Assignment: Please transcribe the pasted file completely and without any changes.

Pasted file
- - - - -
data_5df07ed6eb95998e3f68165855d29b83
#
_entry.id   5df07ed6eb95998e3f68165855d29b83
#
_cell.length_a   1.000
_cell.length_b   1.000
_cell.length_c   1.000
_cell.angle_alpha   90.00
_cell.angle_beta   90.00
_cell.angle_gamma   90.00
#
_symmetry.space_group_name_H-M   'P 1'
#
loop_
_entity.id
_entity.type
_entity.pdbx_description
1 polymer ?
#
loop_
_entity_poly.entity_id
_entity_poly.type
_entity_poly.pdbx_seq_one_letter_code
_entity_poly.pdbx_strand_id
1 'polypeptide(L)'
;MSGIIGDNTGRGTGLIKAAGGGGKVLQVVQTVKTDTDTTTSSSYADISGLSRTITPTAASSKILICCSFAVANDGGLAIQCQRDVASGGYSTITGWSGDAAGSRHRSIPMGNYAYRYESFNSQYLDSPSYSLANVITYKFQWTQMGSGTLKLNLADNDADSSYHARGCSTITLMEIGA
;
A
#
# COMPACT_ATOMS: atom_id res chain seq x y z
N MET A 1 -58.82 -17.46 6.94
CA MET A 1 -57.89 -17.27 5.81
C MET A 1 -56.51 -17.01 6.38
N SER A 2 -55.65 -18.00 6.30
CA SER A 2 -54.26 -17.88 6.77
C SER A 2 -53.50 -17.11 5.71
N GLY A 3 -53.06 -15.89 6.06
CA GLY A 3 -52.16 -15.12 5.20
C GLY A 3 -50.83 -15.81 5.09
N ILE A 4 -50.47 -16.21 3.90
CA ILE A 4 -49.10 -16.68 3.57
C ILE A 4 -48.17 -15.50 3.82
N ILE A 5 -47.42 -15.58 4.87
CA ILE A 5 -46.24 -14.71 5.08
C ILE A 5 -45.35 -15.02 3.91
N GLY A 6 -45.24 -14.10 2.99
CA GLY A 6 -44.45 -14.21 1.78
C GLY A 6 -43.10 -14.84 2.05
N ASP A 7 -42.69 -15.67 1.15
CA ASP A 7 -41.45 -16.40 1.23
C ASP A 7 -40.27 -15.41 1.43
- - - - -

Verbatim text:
data_5df07ed6eb95998e3f68165855d29b83
#
_entry.id   5df07ed6eb95998e3f68165855d29b83
#
_cell.length_a   1.000
_cell.length_b   1.000
_cell.length_c   1.000
_cell.angle_alpha   90.00
_cell.angle_beta   90.00
_cell.angle_gamma   90.00
#
_symmetry.space_group_name_H-M   'P 1'
#
loop_
_entity.id
_entity.type
_entity.pdbx_description
1 polymer ?
#
loop_
_entity_poly.entity_id
_entity_poly.type
_entity_poly.pdbx_seq_one_letter_code
_entity_poly.pdbx_strand_id
1 'polypeptide(L)'
;MSGIIGDNTGRGTGLIKAAGGGGKVLQVVQTVKTDTDTTTSSSYADISGLSRTITPTAASSKILICCSFAVANDGGLAIQCQRDVASGGYSTITGWSGDAAGSRHRSIPMGNYAYRYESFNSQYLDSPSYSLANVITYKFQWTQMGSGTLKLNLADNDADSSYHARGCSTITLMEIGA
;
A
#
# COMPACT_ATOMS: atom_id res chain seq x y z
N MET A 1 -58.82 -17.46 6.94
CA MET A 1 -57.89 -17.27 5.81
C MET A 1 -56.51 -17.01 6.38
N SER A 2 -55.65 -18.00 6.30
CA SER A 2 -54.26 -17.88 6.77
C SER A 2 -53.50 -17.11 5.71
N GLY A 3 -53.06 -15.89 6.06
CA GLY A 3 -52.16 -15.12 5.20
C GLY A 3 -50.83 -15.81 5.09
N ILE A 4 -50.47 -16.21 3.90
CA ILE A 4 -49.10 -16.68 3.57
C ILE A 4 -48.17 -15.50 3.82
N ILE A 5 -47.42 -15.58 4.87
CA ILE A 5 -46.24 -14.71 5.08
C ILE A 5 -45.35 -15.02 3.91
N GLY A 6 -45.24 -14.10 2.99
CA GLY A 6 -44.45 -14.21 1.78
C GLY A 6 -43.10 -14.84 2.05
N ASP A 7 -42.69 -15.67 1.15
CA ASP A 7 -41.45 -16.40 1.23
C ASP A 7 -40.27 -15.41 1.43